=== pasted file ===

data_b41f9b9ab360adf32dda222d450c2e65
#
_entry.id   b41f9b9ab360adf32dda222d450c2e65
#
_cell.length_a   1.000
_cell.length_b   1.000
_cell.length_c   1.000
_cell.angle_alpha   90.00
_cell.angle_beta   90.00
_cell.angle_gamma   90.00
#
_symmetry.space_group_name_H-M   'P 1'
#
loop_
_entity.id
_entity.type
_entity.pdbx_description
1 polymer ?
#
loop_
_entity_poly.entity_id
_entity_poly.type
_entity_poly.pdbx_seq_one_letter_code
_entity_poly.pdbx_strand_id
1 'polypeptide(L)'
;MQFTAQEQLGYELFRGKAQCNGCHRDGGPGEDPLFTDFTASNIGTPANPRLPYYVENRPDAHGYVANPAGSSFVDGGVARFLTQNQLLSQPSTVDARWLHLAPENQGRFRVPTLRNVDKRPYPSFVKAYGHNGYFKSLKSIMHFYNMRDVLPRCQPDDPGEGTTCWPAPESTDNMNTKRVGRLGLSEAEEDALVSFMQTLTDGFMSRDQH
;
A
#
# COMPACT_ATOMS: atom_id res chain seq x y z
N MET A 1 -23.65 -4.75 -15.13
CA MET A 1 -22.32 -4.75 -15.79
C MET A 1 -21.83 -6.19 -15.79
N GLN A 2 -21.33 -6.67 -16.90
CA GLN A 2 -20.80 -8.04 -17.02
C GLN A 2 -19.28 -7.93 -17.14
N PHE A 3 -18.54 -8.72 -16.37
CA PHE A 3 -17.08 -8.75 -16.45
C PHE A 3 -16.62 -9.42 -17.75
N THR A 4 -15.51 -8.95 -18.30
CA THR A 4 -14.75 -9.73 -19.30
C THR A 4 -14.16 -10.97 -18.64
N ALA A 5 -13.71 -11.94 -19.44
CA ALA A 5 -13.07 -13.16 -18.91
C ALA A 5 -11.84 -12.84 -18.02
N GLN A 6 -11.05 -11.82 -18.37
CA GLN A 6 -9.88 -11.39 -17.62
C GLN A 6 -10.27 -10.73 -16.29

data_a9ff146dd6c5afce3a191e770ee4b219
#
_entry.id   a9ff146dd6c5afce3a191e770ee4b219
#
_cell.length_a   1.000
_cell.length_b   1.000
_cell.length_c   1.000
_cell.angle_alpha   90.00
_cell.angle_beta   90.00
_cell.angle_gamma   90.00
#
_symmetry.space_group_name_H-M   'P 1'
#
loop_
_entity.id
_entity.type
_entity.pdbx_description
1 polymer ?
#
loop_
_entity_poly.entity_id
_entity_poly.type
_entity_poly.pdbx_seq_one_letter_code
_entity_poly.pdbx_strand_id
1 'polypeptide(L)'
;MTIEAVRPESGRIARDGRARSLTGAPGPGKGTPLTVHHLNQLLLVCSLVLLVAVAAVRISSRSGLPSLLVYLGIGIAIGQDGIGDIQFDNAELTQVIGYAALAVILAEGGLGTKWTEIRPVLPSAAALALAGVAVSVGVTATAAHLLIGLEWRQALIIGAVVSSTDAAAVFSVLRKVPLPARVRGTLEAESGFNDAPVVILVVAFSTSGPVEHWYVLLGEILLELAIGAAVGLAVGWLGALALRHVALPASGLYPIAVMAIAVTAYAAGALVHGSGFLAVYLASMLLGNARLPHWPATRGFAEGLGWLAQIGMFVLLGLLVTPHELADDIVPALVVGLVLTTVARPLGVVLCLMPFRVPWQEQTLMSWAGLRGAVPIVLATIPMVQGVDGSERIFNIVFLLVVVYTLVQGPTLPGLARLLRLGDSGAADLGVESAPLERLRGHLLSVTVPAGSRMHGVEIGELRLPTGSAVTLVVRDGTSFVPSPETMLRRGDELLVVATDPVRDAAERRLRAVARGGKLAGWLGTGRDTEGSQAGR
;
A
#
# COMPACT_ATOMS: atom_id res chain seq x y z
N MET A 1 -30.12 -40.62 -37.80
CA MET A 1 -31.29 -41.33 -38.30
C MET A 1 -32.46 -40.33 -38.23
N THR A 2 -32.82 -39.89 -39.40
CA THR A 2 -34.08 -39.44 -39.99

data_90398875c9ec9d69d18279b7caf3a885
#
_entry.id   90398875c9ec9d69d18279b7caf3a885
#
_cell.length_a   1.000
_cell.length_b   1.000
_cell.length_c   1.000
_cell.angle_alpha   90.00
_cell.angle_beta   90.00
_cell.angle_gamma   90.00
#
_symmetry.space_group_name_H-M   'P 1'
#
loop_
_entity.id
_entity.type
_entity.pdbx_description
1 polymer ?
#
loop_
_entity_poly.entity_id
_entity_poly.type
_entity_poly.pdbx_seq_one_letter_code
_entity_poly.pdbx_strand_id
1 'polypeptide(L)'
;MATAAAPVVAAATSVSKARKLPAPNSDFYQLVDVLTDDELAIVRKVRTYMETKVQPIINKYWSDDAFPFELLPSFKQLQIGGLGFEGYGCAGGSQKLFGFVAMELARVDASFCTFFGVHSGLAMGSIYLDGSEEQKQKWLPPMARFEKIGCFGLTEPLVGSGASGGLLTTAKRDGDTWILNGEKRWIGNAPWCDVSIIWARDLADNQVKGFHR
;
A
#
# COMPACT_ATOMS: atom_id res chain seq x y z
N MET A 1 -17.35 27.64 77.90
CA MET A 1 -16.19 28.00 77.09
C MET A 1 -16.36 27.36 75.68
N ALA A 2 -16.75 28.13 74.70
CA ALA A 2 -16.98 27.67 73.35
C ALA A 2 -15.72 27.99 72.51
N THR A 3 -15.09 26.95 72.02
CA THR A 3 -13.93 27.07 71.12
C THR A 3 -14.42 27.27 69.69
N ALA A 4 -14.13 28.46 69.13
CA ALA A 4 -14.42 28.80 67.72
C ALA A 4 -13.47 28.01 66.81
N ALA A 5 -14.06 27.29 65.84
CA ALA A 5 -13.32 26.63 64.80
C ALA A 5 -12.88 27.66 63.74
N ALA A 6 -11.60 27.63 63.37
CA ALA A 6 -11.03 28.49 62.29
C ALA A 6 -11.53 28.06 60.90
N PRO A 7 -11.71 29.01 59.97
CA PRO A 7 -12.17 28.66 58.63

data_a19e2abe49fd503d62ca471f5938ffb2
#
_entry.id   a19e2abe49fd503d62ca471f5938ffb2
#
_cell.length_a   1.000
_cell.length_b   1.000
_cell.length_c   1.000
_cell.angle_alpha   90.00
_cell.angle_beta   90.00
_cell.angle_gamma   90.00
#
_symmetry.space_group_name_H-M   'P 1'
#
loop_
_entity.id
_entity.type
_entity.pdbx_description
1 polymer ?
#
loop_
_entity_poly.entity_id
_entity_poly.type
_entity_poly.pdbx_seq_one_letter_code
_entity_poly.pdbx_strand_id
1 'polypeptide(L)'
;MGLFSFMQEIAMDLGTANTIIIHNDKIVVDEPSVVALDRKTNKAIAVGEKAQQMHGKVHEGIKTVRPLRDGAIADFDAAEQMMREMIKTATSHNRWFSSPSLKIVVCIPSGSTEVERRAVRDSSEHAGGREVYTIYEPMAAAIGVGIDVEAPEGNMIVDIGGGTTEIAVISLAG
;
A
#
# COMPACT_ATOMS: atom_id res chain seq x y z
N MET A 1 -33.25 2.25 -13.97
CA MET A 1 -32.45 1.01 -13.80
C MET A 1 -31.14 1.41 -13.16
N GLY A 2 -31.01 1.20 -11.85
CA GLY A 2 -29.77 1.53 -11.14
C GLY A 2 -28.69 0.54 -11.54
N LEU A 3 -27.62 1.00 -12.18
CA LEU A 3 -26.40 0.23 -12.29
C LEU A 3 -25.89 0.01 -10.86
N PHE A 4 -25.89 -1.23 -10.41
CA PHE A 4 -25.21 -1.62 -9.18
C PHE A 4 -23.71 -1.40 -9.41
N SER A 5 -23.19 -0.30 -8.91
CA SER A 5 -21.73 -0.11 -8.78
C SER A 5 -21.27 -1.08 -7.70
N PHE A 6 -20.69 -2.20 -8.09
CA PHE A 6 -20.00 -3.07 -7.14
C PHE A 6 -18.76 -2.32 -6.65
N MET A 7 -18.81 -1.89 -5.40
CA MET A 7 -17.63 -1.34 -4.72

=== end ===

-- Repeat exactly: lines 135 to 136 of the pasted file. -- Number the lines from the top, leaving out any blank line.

#
_entry.id   a19e2abe49fd503d62ca471f5938ffb2